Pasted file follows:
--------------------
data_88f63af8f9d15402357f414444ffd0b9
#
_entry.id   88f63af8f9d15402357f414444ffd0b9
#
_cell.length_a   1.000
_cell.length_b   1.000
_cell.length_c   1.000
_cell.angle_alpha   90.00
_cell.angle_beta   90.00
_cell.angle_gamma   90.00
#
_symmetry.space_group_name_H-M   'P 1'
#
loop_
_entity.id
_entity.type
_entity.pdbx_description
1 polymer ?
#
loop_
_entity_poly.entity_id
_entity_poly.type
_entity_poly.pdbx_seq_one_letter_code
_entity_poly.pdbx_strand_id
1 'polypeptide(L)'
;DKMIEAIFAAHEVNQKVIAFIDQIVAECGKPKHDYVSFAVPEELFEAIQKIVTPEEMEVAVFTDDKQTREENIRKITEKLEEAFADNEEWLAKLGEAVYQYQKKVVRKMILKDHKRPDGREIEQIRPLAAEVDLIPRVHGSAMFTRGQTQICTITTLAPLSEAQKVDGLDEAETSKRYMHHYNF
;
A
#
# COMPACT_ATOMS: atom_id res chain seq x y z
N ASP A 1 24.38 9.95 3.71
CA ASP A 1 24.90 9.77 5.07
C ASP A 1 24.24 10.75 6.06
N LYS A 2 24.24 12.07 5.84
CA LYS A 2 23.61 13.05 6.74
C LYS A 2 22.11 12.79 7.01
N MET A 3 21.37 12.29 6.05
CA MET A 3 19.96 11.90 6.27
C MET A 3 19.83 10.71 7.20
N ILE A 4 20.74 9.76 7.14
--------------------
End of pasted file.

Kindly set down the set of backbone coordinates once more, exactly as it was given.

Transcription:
data_88f63af8f9d15402357f414444ffd0b9
#
_entry.id   88f63af8f9d15402357f414444ffd0b9
#
_cell.length_a   1.000
_cell.length_b   1.000
_cell.length_c   1.000
_cell.angle_alpha   90.00
_cell.angle_beta   90.00
_cell.angle_gamma   90.00
#
_symmetry.space_group_name_H-M   'P 1'
#
loop_
_entity.id
_entity.type
_entity.pdbx_description
1 polymer ?
#
loop_
_entity_poly.entity_id
_entity_poly.type
_entity_poly.pdbx_seq_one_letter_code
_entity_poly.pdbx_strand_id
1 'polypeptide(L)'
;DKMIEAIFAAHEVNQKVIAFIDQIVAECGKPKHDYVSFAVPEELFEAIQKIVTPEEMEVAVFTDDKQTREENIRKITEKLEEAFADNEEWLAKLGEAVYQYQKKVVRKMILKDHKRPDGREIEQIRPLAAEVDLIPRVHGSAMFTRGQTQICTITTLAPLSEAQKVDGLDEAETSKRYMHHYNF
;
A
#
# COMPACT_ATOMS: atom_id res chain seq x y z
N ASP A 1 24.38 9.95 3.71
CA ASP A 1 24.90 9.77 5.07
C ASP A 1 24.24 10.75 6.06
N LYS A 2 24.24 12.07 5.84
CA LYS A 2 23.61 13.05 6.74
C LYS A 2 22.11 12.79 7.01
N MET A 3 21.37 12.29 6.05
CA MET A 3 19.96 11.90 6.27
C MET A 3 19.83 10.71 7.20
N ILE A 4 20.74 9.76 7.14